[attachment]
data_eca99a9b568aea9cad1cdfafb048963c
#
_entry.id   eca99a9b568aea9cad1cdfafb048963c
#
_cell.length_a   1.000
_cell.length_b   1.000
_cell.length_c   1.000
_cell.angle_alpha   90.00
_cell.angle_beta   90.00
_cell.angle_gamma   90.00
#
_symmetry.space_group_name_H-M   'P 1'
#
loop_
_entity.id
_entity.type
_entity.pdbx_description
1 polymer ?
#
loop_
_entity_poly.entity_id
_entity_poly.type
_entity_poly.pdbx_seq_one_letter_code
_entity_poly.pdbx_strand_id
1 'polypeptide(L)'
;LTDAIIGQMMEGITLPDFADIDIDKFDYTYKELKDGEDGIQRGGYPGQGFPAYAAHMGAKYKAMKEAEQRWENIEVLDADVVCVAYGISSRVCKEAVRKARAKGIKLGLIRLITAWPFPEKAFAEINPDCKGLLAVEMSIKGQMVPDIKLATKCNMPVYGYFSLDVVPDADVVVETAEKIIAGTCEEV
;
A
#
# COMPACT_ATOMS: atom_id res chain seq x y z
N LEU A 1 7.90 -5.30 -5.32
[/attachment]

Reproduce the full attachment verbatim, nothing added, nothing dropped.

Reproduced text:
data_eca99a9b568aea9cad1cdfafb048963c
#
_entry.id   eca99a9b568aea9cad1cdfafb048963c
#
_cell.length_a   1.000
_cell.length_b   1.000
_cell.length_c   1.000
_cell.angle_alpha   90.00
_cell.angle_beta   90.00
_cell.angle_gamma   90.00
#
_symmetry.space_group_name_H-M   'P 1'
#
loop_
_entity.id
_entity.type
_entity.pdbx_description
1 polymer ?
#
loop_
_entity_poly.entity_id
_entity_poly.type
_entity_poly.pdbx_seq_one_letter_code
_entity_poly.pdbx_strand_id
1 'polypeptide(L)'
;LTDAIIGQMMEGITLPDFADIDIDKFDYTYKELKDGEDGIQRGGYPGQGFPAYAAHMGAKYKAMKEAEQRWENIEVLDADVVCVAYGISSRVCKEAVRKARAKGIKLGLIRLITAWPFPEKAFAEINPDCKGLLAVEMSIKGQMVPDIKLATKCNMPVYGYFSLDVVPDADVVVETAEKIIAGTCEEV
;
A
#
# COMPACT_ATOMS: atom_id res chain seq x y z
N LEU A 1 7.90 -5.30 -5.32